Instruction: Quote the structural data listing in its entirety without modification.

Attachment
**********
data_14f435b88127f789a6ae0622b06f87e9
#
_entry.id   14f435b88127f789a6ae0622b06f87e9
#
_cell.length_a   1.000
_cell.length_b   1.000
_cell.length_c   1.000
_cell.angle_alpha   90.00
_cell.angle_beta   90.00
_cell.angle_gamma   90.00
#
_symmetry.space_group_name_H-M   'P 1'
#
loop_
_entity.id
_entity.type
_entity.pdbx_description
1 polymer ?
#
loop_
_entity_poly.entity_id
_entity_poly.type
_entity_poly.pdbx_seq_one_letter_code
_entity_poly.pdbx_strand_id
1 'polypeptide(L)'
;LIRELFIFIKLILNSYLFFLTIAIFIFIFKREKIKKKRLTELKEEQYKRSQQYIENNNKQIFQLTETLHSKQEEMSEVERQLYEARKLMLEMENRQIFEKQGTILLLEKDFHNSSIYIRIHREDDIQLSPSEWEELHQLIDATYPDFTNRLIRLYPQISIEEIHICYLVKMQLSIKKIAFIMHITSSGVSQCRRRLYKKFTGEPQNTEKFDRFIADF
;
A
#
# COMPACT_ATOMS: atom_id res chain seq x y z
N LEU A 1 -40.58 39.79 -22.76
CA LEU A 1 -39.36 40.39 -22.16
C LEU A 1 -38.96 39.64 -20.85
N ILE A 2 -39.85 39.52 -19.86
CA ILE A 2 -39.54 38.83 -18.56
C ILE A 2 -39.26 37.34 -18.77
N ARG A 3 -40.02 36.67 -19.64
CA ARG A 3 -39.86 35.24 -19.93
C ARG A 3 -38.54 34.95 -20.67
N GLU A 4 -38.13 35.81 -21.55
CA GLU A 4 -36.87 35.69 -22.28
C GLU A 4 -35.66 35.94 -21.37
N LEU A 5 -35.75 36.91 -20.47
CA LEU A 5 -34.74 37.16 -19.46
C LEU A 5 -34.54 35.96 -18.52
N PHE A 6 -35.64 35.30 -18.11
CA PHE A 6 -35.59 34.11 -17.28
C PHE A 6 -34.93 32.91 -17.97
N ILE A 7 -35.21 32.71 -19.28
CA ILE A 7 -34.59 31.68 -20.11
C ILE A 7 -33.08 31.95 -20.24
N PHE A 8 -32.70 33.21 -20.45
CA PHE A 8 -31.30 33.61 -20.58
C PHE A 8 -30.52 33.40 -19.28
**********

data_14f435b88127f789a6ae0622b06f87e9
#
_entry.id   14f435b88127f789a6ae0622b06f87e9
#
_cell.length_a   1.000
_cell.length_b   1.000
_cell.length_c   1.000
_cell.angle_alpha   90.00
_cell.angle_beta   90.00
_cell.angle_gamma   90.00
#
_symmetry.space_group_name_H-M   'P 1'
#
loop_
_entity.id
_entity.type
_entity.pdbx_description
1 polymer ?
#
loop_
_entity_poly.entity_id
_entity_poly.type
_entity_poly.pdbx_seq_one_letter_code
_entity_poly.pdbx_strand_id
1 'polypeptide(L)'
;LIRELFIFIKLILNSYLFFLTIAIFIFIFKREKIKKKRLTELKEEQYKRSQQYIENNNKQIFQLTETLHSKQEEMSEVERQLYEARKLMLEMENRQIFEKQGTILLLEKDFHNSSIYIRIHREDDIQLSPSEWEELHQLIDATYPDFTNRLIRLYPQISIEEIHICYLVKMQLSIKKIAFIMHITSSGVSQCRRRLYKKFTGEPQNTEKFDRFIADF
;
A
#
# COMPACT_ATOMS: atom_id res chain seq x y z
N LEU A 1 -40.58 39.79 -22.76
CA LEU A 1 -39.36 40.39 -22.16
C LEU A 1 -38.96 39.64 -20.85
N ILE A 2 -39.85 39.52 -19.86
CA ILE A 2 -39.54 38.83 -18.56
C ILE A 2 -39.26 37.34 -18.77
N ARG A 3 -40.02 36.67 -19.64
CA ARG A 3 -39.86 35.24 -19.93
C ARG A 3 -38.54 34.95 -20.67
N GLU A 4 -38.13 35.81 -21.55
CA GLU A 4 -36.87 35.69 -22.28
C GLU A 4 -35.66 35.94 -21.37
N LEU A 5 -35.75 36.91 -20.47
CA LEU A 5 -34.74 37.16 -19.46
C LEU A 5 -34.54 35.96 -18.52
N PHE A 6 -35.64 35.30 -18.11
CA PHE A 6 -35.59 34.11 -17.28
C PHE A 6 -34.93 32.91 -17.97
N ILE A 7 -35.21 32.71 -19.28
CA ILE A 7 -34.59 31.68 -20.11
C ILE A 7 -33.08 31.95 -20.24
N PHE A 8 -32.70 33.21 -20.45
CA PHE A 8 -31.30 33.61 -20.58
C PHE A 8 -30.52 33.40 -19.28